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Federal Eye
Posted at 01:36 PM ET, 05/18/2012

Phased retirement plan falls out of defense bill

The House has set aside a proposal to allow federal employees to phase into retirement, a plan some see as an innovative cost-saving measure that could also allow older staff members the opportunity to help train younger ones.

Rep. Stephen F. Lynch (D-Mass.) offered the proposal as an amendment to the defense spending bill, but the amendment was not among those accepted by the Rules Committee for consideration during House floor voting this week.

The plan, initially proposed by the Obama administration, would allow retirees to continue to work for the government part-time while receiving both a prorated annuity and a prorated salary.

The proposal has made progress on other avenues, however, having passed theSenate in March as an amendment to a transportation bill. In April the House Oversight and Government Reform Committee approved it as a freestanding bill with bipartisan support.

“I will continue to push for this TSP/phased retirement proposal to become law whether that is in the form of other legislation or as a stand-alone bill,” Lynch said in a statement. “The TSP lump sum transfer proposal is popular in the private sector and will bring parity for retiring federal workers.  The  phased retirement option is a very basic and commonsense feature that will save taxpayers millions and will allow us to retain our most skilled and experienced workers.”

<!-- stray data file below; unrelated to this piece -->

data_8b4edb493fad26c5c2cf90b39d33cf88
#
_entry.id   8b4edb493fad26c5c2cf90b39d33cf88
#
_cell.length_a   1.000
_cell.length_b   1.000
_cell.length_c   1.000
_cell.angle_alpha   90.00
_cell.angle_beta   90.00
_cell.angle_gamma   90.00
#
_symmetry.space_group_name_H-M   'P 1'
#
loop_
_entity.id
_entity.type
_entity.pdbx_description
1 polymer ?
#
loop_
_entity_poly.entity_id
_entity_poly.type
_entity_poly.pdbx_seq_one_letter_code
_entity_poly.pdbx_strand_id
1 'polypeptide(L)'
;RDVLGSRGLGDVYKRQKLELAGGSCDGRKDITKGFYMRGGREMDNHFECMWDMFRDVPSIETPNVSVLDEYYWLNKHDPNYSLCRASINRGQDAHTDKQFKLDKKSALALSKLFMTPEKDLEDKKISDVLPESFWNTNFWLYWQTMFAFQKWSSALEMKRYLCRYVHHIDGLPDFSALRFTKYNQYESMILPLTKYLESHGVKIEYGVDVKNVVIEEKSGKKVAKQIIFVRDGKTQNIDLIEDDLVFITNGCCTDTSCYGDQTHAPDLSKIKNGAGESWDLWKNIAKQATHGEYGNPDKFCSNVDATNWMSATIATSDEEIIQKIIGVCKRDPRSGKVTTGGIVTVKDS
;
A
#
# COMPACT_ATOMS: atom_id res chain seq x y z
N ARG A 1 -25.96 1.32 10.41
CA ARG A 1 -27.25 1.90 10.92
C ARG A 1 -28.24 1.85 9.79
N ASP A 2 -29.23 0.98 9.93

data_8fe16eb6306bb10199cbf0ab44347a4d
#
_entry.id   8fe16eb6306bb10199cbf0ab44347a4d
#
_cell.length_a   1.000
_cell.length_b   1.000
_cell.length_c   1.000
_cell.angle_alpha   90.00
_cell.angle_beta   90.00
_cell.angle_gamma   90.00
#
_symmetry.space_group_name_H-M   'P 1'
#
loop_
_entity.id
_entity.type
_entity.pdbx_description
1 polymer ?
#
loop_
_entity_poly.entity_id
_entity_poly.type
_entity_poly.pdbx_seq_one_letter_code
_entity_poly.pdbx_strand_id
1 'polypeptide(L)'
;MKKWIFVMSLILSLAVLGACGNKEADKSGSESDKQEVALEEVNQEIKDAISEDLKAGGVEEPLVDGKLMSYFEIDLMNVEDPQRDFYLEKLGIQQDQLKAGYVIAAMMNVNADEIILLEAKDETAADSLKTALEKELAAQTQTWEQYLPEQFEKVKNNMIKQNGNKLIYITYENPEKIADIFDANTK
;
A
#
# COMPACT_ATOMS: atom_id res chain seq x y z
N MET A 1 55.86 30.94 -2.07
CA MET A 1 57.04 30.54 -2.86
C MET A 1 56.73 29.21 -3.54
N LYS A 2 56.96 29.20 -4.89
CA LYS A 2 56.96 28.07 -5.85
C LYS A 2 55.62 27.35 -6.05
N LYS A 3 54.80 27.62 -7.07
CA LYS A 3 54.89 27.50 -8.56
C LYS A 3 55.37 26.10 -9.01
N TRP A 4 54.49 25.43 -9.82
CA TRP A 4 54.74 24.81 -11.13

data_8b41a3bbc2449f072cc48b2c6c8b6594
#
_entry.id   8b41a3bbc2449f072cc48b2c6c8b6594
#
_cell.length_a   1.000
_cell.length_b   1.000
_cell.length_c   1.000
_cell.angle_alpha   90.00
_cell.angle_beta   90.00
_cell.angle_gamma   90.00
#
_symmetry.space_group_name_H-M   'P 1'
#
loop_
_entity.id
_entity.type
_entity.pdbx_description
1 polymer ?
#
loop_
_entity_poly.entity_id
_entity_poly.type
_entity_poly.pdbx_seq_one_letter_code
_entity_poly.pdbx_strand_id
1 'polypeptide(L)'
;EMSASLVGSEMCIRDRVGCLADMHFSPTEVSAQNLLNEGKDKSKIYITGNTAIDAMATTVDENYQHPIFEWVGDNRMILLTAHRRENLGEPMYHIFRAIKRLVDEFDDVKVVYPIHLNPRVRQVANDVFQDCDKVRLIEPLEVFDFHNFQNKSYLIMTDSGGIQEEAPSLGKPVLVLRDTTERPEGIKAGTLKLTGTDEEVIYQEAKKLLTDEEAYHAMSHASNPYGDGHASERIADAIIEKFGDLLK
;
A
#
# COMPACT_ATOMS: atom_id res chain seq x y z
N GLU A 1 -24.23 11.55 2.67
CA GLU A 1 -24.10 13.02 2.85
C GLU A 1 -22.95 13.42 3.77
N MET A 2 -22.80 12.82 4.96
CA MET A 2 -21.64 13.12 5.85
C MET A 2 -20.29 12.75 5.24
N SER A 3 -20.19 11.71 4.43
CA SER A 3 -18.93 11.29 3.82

Under the proposal, phased retirement would be offered at management’s discretion. Eligible retirees typically would work half-time, collecting half of the annuity they have accumulated plus half of the salary for the position. However, with agency approval they could work between 20 percent and 80 percent of the time, with both the annuity and the salary adjusted accordingly.

Currently, with some exceptions, federal retirees who return to work for the government receive their full annuity but have their salaries reduced by that amount.

Another part of the proposed amendment would have allowed employees who separate from the government for retirement or other reasons to invest in the Thrift Savings Plan the value of unused annual leave due to them.

That language also was part of the bill passed last month by the oversight committee, and further was included in a spending-cutting bill that passed the House last week, but that the Senate does not plan to consider.

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This post has been updated since it was first published.

By  |  01:36 PM ET, 05/18/2012

 
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